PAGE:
|Title:||Battle family papers (Marion County, Ga.)|
|Quantity:||0.019 Linear feet (1 folder; MS 2665-2667, 2669, 2670, 2675-2677, 2680, 2681, and 2685-2695 housed together in 1 document box)|
Marion County, in west central Georgia, was established by an act of the state legislature in 1827, two years after the Creek Indians signed the Treaty of Indian Springs (1825). Marion, the state's seventy-second county, was created from a large tract of land ceded from Lee and Muscogee counties, both established in 1826. Named for the Revolutionary War (1775-83) hero General Francis "Swamp Fox" Marion of South Carolina, Marion County contained almost all the land that now makes up Schley and Chattahoochee counties and part of Macon and Taylor counties. A committee of nine local citizens designated the town of Horry as the county seat, but Horry eventually lost the distinction to the township of Tazewell, in 1838. After years of political intrigue, the county seat was wrested from Tazewell and bestowed on Pea Ridge in 1849. Local residents felt that the name Pea Ridge did not elicit the respect befitting its new standing and decided to change its name to Buena Vista, in honor of U.S. president Zachary Taylor's recent victory in the Mexican War (1846-48). Many of the earliest white settlers of the county were enticed by the combination of the 1827 land lottery and the rich soil that yielded profitable cotton crops. Marion County would see its greatest growth during the 1840s and 1850s. By 1850 the population climaxed at 10,280, of which 3,604 were slaves. Although ready market access by river or railway was nonexistent, the county's farms prospered by sending their commodities westward thirty-three miles to Columbus. The end of the Civil War (1861-65) was a period of adjustment for Marion County. Reconstruction involved the reordering of political, social, and economic life, which led to fundamental changes in agriculture. Finding itself economically surpassed by more diversified counties, Marion tried to modernize by completing the Buena Vista and Ellaville Railroad in 1884. The county's vision of a "New South" was never realized, however. Heavily dependent upon agriculture, the county suffered through bank panics, the boll weevil crisis, and the Great Depression, and many residents were forced to start life anew in other, more urban locales. One such eÌ�migreÌ� was Mark Gibson, the father of legendary Negro League baseball player Josh Gibson (1911-47). Josh Gibson, known as the "Black Babe Ruth," was born in Buena Vista and attended public schools there until his family relocated to Pittsburgh in search of stable employment during the 1920s. Though Gibson's talents blossomed in Pittsburgh, its seeds were sown on the farmlands of Buena Vista. Another was Eddie Owens Martin. Like the Gibsons, Martin fled Georgia in the 1920s, forsaking life as a sharecropper for greater prospects in the North. During the 1950s Martin adopted the name St. EOM and returned to Buena Vista to live on his inherited property. Martin transformed his estate into a Zen-like environment that he called Pasaquan. By using religious and archetypal symbols reflecting influences from Africa, Asia, South America, and Easter Island, St. EOM created a mystic and artistic world in which he brought the past and future together. Pasaquan has been called one of the most important folk art centers in America. Marion County - New Georgia Encyclopedia http://www.georgiaencyclopedia.org (Retrieved August 3, 2009)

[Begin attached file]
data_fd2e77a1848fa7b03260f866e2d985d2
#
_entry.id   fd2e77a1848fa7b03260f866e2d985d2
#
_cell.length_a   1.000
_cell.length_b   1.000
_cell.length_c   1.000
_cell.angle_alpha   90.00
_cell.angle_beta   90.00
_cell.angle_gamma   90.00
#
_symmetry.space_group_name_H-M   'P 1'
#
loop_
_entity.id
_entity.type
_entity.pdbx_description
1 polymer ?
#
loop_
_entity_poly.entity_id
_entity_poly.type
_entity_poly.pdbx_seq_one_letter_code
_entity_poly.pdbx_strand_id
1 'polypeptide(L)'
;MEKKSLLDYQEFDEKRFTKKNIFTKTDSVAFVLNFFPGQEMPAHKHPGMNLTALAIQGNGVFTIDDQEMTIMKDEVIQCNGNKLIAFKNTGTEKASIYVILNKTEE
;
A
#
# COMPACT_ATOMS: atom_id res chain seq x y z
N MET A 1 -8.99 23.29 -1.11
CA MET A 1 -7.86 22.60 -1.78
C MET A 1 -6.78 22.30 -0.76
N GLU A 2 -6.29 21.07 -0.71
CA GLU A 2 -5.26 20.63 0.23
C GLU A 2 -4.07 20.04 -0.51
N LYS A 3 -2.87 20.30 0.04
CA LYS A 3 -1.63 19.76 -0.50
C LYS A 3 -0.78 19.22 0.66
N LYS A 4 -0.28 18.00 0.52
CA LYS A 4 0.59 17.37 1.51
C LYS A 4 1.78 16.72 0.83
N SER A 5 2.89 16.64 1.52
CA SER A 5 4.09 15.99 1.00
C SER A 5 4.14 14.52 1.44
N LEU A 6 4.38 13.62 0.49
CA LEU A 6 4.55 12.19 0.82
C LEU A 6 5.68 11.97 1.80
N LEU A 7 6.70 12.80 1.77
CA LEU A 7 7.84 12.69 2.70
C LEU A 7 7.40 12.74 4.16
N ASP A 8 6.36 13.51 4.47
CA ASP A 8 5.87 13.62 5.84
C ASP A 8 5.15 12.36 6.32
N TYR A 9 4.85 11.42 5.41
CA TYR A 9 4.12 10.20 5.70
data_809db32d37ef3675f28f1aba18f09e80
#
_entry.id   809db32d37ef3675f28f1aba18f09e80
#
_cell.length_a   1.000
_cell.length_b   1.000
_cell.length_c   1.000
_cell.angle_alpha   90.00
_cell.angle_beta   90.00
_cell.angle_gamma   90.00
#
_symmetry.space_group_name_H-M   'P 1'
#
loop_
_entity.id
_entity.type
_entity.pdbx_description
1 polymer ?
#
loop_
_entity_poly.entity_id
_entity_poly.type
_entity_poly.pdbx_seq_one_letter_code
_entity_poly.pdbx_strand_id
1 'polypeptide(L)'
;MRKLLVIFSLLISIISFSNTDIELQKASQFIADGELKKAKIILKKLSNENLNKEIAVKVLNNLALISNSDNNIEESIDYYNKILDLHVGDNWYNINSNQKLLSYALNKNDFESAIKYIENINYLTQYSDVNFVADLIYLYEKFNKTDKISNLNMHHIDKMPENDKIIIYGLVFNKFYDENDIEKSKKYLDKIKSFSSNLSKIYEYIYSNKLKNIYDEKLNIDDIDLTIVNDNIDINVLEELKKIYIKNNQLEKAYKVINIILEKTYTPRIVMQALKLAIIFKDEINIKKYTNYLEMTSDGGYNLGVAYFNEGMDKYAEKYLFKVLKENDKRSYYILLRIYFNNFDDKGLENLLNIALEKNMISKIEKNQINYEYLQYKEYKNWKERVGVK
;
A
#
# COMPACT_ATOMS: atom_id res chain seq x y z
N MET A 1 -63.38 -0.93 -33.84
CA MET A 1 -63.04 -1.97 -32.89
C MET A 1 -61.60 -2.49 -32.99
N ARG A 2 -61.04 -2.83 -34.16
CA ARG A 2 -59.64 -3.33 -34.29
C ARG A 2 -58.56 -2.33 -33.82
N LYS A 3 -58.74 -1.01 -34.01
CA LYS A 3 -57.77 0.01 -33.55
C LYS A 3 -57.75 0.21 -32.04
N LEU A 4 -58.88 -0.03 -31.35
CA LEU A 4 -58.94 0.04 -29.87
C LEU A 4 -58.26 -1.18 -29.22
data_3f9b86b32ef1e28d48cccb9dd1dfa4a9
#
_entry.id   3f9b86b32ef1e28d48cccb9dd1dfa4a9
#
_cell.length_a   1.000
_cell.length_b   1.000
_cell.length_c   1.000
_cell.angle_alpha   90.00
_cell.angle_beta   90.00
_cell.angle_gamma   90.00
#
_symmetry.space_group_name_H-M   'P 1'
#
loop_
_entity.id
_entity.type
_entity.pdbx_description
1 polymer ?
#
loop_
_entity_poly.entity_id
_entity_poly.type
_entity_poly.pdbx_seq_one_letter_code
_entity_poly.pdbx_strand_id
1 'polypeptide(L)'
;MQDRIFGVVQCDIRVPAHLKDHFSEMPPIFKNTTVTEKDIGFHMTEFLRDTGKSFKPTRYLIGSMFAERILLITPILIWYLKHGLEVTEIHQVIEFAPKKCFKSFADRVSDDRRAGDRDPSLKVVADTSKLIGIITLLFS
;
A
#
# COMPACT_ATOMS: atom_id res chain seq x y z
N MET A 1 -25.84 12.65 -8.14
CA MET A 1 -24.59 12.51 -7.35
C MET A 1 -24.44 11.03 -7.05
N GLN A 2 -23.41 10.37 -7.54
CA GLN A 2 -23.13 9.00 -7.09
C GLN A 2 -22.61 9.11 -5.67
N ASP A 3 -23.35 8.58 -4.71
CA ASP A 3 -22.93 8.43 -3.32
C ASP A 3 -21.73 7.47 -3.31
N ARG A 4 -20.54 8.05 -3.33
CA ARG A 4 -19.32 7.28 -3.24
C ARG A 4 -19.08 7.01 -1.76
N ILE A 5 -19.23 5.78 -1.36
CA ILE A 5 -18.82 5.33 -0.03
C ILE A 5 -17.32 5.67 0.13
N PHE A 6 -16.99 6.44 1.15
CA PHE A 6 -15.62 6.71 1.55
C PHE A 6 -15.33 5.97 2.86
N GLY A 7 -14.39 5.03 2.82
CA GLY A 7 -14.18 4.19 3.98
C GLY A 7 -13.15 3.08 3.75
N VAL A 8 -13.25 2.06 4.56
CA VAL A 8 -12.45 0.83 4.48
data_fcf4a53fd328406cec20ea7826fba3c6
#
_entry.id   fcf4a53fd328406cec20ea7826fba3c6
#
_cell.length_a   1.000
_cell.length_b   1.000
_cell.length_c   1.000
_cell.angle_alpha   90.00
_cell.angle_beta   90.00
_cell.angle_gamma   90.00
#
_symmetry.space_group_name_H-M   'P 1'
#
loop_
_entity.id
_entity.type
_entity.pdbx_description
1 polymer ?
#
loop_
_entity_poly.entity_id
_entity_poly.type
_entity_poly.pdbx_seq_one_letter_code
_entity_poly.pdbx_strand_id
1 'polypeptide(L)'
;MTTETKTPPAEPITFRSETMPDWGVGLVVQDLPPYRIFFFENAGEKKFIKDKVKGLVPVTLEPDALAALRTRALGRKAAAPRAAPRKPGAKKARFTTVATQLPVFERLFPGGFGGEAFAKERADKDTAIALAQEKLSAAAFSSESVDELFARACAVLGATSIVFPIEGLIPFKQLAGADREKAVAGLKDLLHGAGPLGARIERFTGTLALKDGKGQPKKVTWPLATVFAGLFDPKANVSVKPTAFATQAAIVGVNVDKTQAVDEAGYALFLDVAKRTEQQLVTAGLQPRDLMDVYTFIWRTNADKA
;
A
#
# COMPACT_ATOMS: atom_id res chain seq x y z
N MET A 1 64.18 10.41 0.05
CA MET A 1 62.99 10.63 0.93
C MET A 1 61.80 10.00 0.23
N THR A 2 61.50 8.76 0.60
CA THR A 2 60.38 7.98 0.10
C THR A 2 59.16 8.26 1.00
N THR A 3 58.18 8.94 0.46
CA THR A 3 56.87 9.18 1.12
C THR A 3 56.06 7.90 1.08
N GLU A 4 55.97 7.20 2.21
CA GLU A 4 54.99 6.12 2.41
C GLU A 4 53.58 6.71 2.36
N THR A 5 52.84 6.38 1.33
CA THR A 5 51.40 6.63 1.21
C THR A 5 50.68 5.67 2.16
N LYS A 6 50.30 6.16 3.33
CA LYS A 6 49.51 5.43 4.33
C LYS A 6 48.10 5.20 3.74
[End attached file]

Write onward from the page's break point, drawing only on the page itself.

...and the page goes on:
The collection consists of correspondence and indentures related to the Battle family. Also included is a list of slaves and the will of Joseph I. (J.?) Battle.
Arranged in chronological order.
Battle family papers (Marion County, Ga.), circa 1800s. MS 2677(M). Hargrett Rare Book and Manuscript Library, The University of Georgia Libraries.